Prerequisites

Assumptions

  • Every communication can be intercepted
  • if a node is compromised, every message it can read or write is compromised
  • People can still create a P2P (IRL) network to communicate (aka giving an USB key to someone else)

Goals

  • Confidentiality
  • Anonymity
  • Authentication
  • Deniability? (I am just a messenger)
  • Untraceability
  • Can work offline (worst case)

For this protocol, we need a RNG, a HMAC function, a symmetric cipher and an asymmetric cipher. I have not yet decided what algorithms must be used. They could be specified in the message format, to permit future changes in algorithms.

Message format

  • nonce1
  • HMAC( sender’s public key, nonce1 )
  • expiration date
  • symcrypt( symmetric key, message )
  • nonce2
  • For each receiver:
    • asymcrypt( receiver1’s public key, symmetric key )
    • HMAC( receiver1’s public key, nonce2 )
    • asymcrypt( receiver2’s public key, symmetric key )
    • HMAC( receiver2’s public key, nonce2 )
  • asymsign( sender’s private key, whole message )

Here is how it works:
An identity is represented by one or more public keys (you can have a different public key for each of your contacts, it makes messages difficult to link to one person). They are not publicly linked to a name or email address, but the software layer could handle the complexity with a good enough UI. I do not cover key exchange: users must design their own way to meet or establish communications.

Every user is a hub: all messages are broadcasted by all users. To prevent data explosion, expiration dates are used. Users recognize the message they receive and the identity of the emitter, using the HMAC of the public keys. All communication are encrypted, but I use the convergent encryption ideas to have multirecipient messages.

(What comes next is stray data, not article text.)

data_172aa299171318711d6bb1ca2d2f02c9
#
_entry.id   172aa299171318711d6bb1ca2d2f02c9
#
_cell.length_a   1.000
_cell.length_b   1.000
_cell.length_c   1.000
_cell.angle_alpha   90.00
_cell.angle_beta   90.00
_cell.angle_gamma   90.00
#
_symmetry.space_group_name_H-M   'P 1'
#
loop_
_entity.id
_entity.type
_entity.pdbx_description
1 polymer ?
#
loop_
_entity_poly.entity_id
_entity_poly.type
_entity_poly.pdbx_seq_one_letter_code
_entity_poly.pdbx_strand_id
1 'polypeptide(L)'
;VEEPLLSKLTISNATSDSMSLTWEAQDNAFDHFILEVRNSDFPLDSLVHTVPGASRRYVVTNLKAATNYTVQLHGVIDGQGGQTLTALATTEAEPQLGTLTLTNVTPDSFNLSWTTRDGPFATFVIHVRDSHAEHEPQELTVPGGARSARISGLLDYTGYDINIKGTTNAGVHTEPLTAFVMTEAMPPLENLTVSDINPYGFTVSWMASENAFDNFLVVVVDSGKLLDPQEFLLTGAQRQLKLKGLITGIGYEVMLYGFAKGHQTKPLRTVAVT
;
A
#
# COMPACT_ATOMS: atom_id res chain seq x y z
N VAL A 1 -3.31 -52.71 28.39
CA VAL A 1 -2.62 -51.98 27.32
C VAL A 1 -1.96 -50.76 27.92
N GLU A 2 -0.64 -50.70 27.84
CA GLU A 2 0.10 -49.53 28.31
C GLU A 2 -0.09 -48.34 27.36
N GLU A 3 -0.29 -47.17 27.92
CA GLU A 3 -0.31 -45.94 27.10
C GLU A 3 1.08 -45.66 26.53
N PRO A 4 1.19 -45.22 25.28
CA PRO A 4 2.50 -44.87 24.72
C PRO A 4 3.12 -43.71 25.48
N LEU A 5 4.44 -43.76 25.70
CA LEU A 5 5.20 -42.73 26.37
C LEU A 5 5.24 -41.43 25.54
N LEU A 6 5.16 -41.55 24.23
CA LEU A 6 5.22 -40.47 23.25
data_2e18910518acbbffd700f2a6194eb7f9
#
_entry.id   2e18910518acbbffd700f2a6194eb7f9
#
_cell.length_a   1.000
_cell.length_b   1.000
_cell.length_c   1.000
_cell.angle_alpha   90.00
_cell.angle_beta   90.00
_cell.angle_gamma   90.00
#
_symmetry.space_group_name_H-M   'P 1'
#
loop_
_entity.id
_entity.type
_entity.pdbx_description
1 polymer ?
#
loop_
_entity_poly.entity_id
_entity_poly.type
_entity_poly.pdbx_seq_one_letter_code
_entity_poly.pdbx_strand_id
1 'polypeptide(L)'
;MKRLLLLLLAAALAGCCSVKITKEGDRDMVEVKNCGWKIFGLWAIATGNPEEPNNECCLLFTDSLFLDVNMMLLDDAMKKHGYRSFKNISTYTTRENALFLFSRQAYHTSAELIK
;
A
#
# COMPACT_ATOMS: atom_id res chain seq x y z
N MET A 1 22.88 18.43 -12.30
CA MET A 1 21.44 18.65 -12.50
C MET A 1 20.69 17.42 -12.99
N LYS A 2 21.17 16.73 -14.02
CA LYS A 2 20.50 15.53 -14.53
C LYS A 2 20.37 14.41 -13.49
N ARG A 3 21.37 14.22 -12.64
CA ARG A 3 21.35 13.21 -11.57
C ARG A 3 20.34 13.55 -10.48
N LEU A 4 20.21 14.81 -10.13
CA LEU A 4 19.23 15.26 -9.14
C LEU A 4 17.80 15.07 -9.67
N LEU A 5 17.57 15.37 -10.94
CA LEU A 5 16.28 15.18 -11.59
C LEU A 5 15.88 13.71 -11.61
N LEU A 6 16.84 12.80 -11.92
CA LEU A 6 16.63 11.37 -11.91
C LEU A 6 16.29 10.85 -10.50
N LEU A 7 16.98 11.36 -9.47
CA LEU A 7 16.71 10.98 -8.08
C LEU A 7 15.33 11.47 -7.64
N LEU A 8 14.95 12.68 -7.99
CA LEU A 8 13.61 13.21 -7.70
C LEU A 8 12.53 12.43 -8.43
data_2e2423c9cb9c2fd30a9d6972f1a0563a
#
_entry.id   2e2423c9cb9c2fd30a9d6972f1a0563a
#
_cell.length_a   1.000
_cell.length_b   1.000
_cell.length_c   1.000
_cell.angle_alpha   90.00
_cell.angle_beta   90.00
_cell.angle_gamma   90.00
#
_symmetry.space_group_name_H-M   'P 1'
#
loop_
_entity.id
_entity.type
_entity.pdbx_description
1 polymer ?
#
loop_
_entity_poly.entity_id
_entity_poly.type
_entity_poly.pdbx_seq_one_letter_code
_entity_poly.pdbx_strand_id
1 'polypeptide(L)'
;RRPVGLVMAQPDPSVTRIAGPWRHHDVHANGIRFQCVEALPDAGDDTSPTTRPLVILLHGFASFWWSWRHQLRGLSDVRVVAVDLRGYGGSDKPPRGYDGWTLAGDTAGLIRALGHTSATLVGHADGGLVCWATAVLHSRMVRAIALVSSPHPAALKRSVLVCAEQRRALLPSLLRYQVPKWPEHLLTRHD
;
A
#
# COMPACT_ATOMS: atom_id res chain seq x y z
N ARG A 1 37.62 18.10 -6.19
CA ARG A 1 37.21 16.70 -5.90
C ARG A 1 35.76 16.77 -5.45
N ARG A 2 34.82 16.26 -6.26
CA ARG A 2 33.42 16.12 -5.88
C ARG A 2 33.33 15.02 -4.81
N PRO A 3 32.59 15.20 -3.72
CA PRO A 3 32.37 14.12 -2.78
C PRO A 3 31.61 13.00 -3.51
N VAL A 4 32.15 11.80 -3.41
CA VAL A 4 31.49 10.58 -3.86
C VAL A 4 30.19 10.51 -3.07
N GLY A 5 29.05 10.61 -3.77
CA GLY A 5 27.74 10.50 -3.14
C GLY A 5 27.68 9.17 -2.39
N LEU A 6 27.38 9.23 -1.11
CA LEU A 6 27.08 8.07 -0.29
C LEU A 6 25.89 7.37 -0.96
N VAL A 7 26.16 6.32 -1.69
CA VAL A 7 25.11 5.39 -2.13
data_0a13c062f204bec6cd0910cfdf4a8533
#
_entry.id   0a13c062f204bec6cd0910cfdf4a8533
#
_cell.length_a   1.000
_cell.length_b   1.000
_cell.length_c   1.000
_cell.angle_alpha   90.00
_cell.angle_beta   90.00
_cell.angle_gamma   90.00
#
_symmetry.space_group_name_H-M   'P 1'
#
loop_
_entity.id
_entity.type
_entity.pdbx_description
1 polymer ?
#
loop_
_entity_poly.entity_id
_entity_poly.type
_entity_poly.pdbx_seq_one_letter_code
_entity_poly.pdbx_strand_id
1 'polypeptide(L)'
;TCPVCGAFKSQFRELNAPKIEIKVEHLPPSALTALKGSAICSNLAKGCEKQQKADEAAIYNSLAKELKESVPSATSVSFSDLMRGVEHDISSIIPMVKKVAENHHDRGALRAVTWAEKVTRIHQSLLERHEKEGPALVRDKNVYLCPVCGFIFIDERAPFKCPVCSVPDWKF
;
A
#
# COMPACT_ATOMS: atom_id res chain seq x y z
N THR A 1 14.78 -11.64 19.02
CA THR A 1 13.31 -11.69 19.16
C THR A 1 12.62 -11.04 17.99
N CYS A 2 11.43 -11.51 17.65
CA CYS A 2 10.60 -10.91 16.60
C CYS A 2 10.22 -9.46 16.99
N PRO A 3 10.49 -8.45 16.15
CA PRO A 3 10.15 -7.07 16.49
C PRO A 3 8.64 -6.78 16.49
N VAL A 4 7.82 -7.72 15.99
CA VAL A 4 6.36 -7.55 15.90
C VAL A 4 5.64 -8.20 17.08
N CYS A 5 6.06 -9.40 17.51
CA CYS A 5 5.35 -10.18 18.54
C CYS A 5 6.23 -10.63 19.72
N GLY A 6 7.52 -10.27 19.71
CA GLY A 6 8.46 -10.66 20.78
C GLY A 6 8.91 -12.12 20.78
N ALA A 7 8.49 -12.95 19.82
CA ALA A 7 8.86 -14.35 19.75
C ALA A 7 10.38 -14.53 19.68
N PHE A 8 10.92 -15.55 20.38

Handling the messages

Parsing

  • verify if one of my public keys is in the receivers by calculating the HMAC with nonce2
  • validate the signature (if I already know the emitter’s public key)
  • decrypt the symmetric key that was encrypted with my public key
  • decrypt the message

Creating messages

  • write the message
  • choose the emitter’s identity and public key
  • choose the receivers and the public keys used
  • choose an expiration date
  • generate two random nonces
  • generate a symmetric key
  • insert nonce 1 and the HMAC of nonce 1 and my key
  • insert the expiration date
  • encrypt the message with the symmetric key and insert it
  • insert nonce 2
  • for each receiver:
    • encrypt the symmetric key with the receiver’s public key and insert the result
    • insert the HMAC of nonce 2 and the receiver’s public key
  • sign the whole message with my private key and append the signature

Sending messages

  • Take all the messages you received
  • filter them according to some rules:
    • remove expired messages
    • remove messages too large?
    • etc
  • add your messages to the list
  • give the message list to the next node in the network

This protocol is voluntarily simple and extensible. New techniques can be devised based on this protocol, like dummy receivers in a message or dummy messages to complicate analysis. It is independent of the type of data transmitted, so any type of client could use this protocol (it is at the same level as IP). Most of the logic will be in the client and the contact manager, to present an interface easy to use.

I truly hope we will never need this to communicate, but recent events have convinced me that I need to release it, just in case.

I am open to any critique or suggestion about this protocol. I will soon open a repository to host some code implementing it, and it will of course be open to contributions 🙂